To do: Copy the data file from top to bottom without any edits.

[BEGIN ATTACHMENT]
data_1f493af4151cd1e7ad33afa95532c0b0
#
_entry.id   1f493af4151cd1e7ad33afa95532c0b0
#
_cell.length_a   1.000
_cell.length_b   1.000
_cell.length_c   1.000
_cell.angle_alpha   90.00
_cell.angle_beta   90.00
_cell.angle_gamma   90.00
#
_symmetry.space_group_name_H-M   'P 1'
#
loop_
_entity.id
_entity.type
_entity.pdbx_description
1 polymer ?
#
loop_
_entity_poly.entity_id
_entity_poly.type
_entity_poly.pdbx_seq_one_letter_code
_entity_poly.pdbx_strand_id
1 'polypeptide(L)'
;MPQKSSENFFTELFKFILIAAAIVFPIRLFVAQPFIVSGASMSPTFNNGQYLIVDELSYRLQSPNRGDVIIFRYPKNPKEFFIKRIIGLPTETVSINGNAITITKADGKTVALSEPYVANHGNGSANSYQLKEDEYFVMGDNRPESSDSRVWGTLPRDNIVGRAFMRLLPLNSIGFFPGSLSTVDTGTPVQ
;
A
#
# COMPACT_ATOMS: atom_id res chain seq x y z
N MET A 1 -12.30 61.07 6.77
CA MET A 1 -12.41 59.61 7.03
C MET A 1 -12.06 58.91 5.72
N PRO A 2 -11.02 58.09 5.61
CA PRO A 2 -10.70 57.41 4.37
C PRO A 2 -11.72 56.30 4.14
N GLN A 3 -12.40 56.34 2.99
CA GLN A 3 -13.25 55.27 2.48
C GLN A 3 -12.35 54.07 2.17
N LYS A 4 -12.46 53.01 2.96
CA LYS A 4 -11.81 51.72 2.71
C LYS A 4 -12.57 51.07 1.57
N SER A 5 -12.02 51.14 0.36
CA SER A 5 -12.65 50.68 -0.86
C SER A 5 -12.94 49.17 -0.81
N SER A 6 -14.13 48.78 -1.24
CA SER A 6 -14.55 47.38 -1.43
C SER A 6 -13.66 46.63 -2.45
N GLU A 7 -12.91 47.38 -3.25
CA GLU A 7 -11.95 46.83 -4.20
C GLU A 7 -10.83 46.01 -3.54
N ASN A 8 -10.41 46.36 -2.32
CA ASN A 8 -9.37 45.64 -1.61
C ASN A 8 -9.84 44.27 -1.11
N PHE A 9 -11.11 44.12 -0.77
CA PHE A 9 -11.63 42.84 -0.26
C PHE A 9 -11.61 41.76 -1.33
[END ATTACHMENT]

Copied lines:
data_1f493af4151cd1e7ad33afa95532c0b0
#
_entry.id   1f493af4151cd1e7ad33afa95532c0b0
#
_cell.length_a   1.000
_cell.length_b   1.000
_cell.length_c   1.000
_cell.angle_alpha   90.00
_cell.angle_beta   90.00
_cell.angle_gamma   90.00
#
_symmetry.space_group_name_H-M   'P 1'
#
loop_
_entity.id
_entity.type
_entity.pdbx_description
1 polymer ?
#
loop_
_entity_poly.entity_id
_entity_poly.type
_entity_poly.pdbx_seq_one_letter_code
_entity_poly.pdbx_strand_id
1 'polypeptide(L)'
;MPQKSSENFFTELFKFILIAAAIVFPIRLFVAQPFIVSGASMSPTFNNGQYLIVDELSYRLQSPNRGDVIIFRYPKNPKEFFIKRIIGLPTETVSINGNAITITKADGKTVALSEPYVANHGNGSANSYQLKEDEYFVMGDNRPESSDSRVWGTLPRDNIVGRAFMRLLPLNSIGFFPGSLSTVDTGTPVQ
;
A
#
# COMPACT_ATOMS: atom_id res chain seq x y z
N MET A 1 -12.30 61.07 6.77
CA MET A 1 -12.41 59.61 7.03
C MET A 1 -12.06 58.91 5.72
N PRO A 2 -11.02 58.09 5.61
CA PRO A 2 -10.70 57.41 4.37
C PRO A 2 -11.72 56.30 4.14
N GLN A 3 -12.40 56.34 2.99
CA GLN A 3 -13.25 55.27 2.48
C GLN A 3 -12.35 54.07 2.17
N LYS A 4 -12.46 53.01 2.96
CA LYS A 4 -11.81 51.72 2.71
C LYS A 4 -12.57 51.07 1.57
N SER A 5 -12.02 51.14 0.36
CA SER A 5 -12.65 50.68 -0.86
C SER A 5 -12.94 49.17 -0.81
N SER A 6 -14.13 48.78 -1.24
CA SER A 6 -14.55 47.38 -1.43
C SER A 6 -13.66 46.63 -2.45
N GLU A 7 -12.91 47.38 -3.25
CA GLU A 7 -11.95 46.83 -4.20
C GLU A 7 -10.83 46.01 -3.54
N ASN A 8 -10.41 46.36 -2.32
CA ASN A 8 -9.37 45.64 -1.61
C ASN A 8 -9.84 44.27 -1.11
N PHE A 9 -11.11 44.12 -0.77
CA PHE A 9 -11.63 42.84 -0.26
C PHE A 9 -11.61 41.76 -1.33